The surficial geology of the Woodstock 7.5-minute Quadrangle, which is located in the northwest part of the Chicago-Metropolitan Area, was mapped to better address natural resource issues and better understand local geologic history. In the study area, the population is dependent completely upon groundwater for water supplies, and groundwater withdrawals are expected to increase dramatically in coming decades. The landscape and surficial geologic materials in the Woodstock Quadrangle are a result of numerous glaciations during the Quaternary. Surficial sand and gravel deposits, along with buried outwash deposits from older glacial events, constitute important aquifer and aggregate resources for local residents and industry. The landscape within the Woodstock Quadrangle includes glacial moraines, ice-walled lake plains, kettles, incised valleys, and glacial lacustrine deposits. These landforms, coupled with the thick glacial sediments, record a complicated geologic history associated with glacial processes and paleoclimate change. The surficial geologic map of the Woodstock Quadrangle consists of seven lithostratigraphic units associated with the most recent Wisconsinan glaciations in North America. These geologic units include multiple till deposits, outwash sediments, lacustrine sediments, and modern alluvium and peat deposits. This map provides the base geologic knowledge for planners, decision-makers, and other scientists.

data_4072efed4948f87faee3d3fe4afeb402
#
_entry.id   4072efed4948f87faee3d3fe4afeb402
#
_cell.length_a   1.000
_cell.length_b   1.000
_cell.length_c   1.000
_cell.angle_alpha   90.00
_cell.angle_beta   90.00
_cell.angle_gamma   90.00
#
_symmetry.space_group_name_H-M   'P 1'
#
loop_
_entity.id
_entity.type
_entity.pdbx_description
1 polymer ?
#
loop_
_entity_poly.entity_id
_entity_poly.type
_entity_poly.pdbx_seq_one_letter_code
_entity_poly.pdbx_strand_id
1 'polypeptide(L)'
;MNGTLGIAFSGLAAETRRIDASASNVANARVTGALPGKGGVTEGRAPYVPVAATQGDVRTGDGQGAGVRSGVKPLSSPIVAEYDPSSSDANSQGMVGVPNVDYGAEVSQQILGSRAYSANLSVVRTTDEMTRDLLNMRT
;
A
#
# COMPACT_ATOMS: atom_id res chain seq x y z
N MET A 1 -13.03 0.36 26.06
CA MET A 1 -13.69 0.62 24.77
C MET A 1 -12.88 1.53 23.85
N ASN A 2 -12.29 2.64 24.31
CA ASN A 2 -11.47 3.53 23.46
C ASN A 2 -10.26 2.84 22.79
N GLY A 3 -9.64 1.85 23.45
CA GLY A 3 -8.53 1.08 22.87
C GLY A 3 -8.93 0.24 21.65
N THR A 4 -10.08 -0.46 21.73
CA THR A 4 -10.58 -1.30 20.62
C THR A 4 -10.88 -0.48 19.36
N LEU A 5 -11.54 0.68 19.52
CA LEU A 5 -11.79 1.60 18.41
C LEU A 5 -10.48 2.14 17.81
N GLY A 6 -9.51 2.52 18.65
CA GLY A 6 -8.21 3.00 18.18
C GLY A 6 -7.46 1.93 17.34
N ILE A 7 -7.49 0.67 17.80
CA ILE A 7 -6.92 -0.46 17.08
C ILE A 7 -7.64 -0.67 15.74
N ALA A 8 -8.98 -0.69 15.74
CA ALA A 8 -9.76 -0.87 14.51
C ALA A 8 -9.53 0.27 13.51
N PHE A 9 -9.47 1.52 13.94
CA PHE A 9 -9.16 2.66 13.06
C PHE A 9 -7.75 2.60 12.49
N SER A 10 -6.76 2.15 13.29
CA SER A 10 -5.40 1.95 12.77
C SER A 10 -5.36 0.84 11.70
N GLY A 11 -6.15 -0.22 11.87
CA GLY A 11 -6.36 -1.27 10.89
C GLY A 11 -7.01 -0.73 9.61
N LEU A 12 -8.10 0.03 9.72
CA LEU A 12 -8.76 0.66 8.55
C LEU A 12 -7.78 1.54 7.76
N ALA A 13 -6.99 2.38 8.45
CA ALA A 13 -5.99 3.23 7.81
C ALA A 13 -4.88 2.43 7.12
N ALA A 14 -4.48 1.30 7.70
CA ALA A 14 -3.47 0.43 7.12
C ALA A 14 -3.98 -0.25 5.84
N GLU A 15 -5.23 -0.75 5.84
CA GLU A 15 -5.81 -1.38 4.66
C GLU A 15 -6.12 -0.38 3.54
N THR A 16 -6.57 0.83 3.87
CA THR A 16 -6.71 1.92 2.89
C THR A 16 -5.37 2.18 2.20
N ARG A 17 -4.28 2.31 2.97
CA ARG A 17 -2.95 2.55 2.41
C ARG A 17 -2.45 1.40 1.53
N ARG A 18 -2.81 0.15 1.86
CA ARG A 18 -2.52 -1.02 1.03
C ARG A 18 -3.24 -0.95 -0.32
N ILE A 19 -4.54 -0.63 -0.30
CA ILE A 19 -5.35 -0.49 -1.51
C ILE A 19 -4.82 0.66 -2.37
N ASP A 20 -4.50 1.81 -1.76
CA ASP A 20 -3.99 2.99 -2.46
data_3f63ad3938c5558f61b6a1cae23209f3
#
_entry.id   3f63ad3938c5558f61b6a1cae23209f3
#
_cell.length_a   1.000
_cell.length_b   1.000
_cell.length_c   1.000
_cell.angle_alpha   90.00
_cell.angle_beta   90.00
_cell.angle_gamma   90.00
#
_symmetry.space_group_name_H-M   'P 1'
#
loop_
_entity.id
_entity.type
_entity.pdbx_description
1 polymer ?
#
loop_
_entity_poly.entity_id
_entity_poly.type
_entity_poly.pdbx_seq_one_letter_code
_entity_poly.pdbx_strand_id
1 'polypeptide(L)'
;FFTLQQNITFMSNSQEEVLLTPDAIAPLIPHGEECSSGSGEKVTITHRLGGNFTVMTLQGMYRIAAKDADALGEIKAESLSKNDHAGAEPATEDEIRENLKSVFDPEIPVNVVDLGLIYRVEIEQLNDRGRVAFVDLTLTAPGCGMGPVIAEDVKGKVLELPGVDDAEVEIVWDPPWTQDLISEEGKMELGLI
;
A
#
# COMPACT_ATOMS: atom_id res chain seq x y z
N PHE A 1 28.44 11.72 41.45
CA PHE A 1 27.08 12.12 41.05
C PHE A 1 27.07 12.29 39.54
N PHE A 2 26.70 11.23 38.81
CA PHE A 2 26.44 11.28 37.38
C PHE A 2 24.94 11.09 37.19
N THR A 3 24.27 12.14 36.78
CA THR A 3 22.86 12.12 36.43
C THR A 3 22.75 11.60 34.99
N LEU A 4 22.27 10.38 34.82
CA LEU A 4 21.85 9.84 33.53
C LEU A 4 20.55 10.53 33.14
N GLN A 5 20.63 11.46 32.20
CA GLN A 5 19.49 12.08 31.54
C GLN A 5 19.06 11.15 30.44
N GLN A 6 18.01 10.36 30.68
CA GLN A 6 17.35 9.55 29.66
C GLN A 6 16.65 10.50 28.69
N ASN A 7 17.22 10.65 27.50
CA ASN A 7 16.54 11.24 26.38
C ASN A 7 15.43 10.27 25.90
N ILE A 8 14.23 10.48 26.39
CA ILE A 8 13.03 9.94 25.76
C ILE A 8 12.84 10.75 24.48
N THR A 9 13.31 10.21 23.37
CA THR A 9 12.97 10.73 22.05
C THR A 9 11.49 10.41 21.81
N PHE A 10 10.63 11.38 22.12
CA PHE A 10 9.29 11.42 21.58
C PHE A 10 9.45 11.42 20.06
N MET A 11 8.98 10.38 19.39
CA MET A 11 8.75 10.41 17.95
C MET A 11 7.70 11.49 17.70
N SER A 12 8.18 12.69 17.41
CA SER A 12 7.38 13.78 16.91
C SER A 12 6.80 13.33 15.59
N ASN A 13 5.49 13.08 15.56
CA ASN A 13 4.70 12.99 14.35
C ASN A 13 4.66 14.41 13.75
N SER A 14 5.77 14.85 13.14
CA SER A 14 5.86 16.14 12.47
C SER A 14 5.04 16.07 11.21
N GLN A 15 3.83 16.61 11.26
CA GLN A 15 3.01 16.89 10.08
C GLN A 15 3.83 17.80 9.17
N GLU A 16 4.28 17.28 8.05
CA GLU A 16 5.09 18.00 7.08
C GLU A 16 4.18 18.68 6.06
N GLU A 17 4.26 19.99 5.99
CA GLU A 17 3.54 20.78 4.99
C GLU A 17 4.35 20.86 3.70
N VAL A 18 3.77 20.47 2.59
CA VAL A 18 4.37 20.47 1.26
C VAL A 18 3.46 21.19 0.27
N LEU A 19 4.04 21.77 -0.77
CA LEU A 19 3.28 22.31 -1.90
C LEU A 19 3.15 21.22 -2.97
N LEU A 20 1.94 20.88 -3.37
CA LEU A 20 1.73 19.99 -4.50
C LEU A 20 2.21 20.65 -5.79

- McHenry County
- Surficial geologic map
- Woodstock Quadrangle
ASJC Scopus subject areas
- Geography, Planning and Development
- Earth and Planetary Sciences (miscellaneous)